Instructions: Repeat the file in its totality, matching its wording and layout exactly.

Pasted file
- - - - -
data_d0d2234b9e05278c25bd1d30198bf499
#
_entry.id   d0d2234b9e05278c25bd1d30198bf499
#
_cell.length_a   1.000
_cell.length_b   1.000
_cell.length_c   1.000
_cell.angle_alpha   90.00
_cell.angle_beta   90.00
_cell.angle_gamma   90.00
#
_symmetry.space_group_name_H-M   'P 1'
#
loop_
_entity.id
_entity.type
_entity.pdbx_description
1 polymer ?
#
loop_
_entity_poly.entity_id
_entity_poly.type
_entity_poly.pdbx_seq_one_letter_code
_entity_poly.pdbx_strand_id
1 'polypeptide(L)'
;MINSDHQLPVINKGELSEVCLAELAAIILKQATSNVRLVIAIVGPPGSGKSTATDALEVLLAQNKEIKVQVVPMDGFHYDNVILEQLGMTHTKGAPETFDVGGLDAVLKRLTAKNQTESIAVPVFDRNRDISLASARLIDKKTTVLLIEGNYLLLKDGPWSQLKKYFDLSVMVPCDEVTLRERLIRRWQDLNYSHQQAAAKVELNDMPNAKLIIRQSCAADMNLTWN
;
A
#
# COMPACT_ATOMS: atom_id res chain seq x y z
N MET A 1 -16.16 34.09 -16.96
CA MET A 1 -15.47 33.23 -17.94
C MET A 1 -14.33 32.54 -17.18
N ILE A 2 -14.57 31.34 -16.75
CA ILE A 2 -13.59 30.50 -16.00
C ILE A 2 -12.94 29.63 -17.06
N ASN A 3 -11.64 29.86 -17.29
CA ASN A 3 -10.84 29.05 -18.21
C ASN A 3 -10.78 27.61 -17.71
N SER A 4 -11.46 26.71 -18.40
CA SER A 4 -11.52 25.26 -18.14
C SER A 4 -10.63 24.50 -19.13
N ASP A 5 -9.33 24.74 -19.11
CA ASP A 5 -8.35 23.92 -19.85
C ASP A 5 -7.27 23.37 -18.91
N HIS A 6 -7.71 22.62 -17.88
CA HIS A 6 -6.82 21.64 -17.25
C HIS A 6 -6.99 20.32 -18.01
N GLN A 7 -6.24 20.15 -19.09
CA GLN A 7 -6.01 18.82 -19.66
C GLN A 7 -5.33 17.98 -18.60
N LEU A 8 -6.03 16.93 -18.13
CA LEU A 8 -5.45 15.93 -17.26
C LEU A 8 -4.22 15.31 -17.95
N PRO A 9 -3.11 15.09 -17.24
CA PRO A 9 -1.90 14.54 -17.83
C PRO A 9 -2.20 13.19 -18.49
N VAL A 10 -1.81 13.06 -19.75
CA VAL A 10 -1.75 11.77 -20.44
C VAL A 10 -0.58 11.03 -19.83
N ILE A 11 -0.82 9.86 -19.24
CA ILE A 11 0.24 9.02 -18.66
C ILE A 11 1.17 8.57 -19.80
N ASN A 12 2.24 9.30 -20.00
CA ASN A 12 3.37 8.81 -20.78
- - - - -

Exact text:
data_d0d2234b9e05278c25bd1d30198bf499
#
_entry.id   d0d2234b9e05278c25bd1d30198bf499
#
_cell.length_a   1.000
_cell.length_b   1.000
_cell.length_c   1.000
_cell.angle_alpha   90.00
_cell.angle_beta   90.00
_cell.angle_gamma   90.00
#
_symmetry.space_group_name_H-M   'P 1'
#
loop_
_entity.id
_entity.type
_entity.pdbx_description
1 polymer ?
#
loop_
_entity_poly.entity_id
_entity_poly.type
_entity_poly.pdbx_seq_one_letter_code
_entity_poly.pdbx_strand_id
1 'polypeptide(L)'
;MINSDHQLPVINKGELSEVCLAELAAIILKQATSNVRLVIAIVGPPGSGKSTATDALEVLLAQNKEIKVQVVPMDGFHYDNVILEQLGMTHTKGAPETFDVGGLDAVLKRLTAKNQTESIAVPVFDRNRDISLASARLIDKKTTVLLIEGNYLLLKDGPWSQLKKYFDLSVMVPCDEVTLRERLIRRWQDLNYSHQQAAAKVELNDMPNAKLIIRQSCAADMNLTWN
;
A
#
# COMPACT_ATOMS: atom_id res chain seq x y z
N MET A 1 -16.16 34.09 -16.96
CA MET A 1 -15.47 33.23 -17.94
C MET A 1 -14.33 32.54 -17.18
N ILE A 2 -14.57 31.34 -16.75
CA ILE A 2 -13.59 30.50 -16.00
C ILE A 2 -12.94 29.63 -17.06
N ASN A 3 -11.64 29.86 -17.29
CA ASN A 3 -10.84 29.05 -18.21
C ASN A 3 -10.78 27.61 -17.71
N SER A 4 -11.46 26.71 -18.40
CA SER A 4 -11.52 25.26 -18.14
C SER A 4 -10.63 24.50 -19.13
N ASP A 5 -9.33 24.74 -19.11
CA ASP A 5 -8.35 23.92 -19.85
C ASP A 5 -7.27 23.37 -18.91
N HIS A 6 -7.71 22.62 -17.88
CA HIS A 6 -6.82 21.64 -17.25
C HIS A 6 -6.99 20.32 -18.01
N GLN A 7 -6.24 20.15 -19.09
CA GLN A 7 -6.01 18.82 -19.66
C GLN A 7 -5.33 17.98 -18.60
N LEU A 8 -6.03 16.93 -18.13
CA LEU A 8 -5.45 15.93 -17.26
C LEU A 8 -4.22 15.31 -17.95
N PRO A 9 -3.11 15.09 -17.24
CA PRO A 9 -1.90 14.54 -17.83
C PRO A 9 -2.20 13.19 -18.49
N VAL A 10 -1.81 13.06 -19.75
CA VAL A 10 -1.75 11.77 -20.44
C VAL A 10 -0.58 11.03 -19.83
N ILE A 11 -0.82 9.86 -19.24
CA ILE A 11 0.24 9.02 -18.66
C ILE A 11 1.17 8.57 -19.80
N ASN A 12 2.24 9.30 -20.00
CA ASN A 12 3.37 8.81 -20.78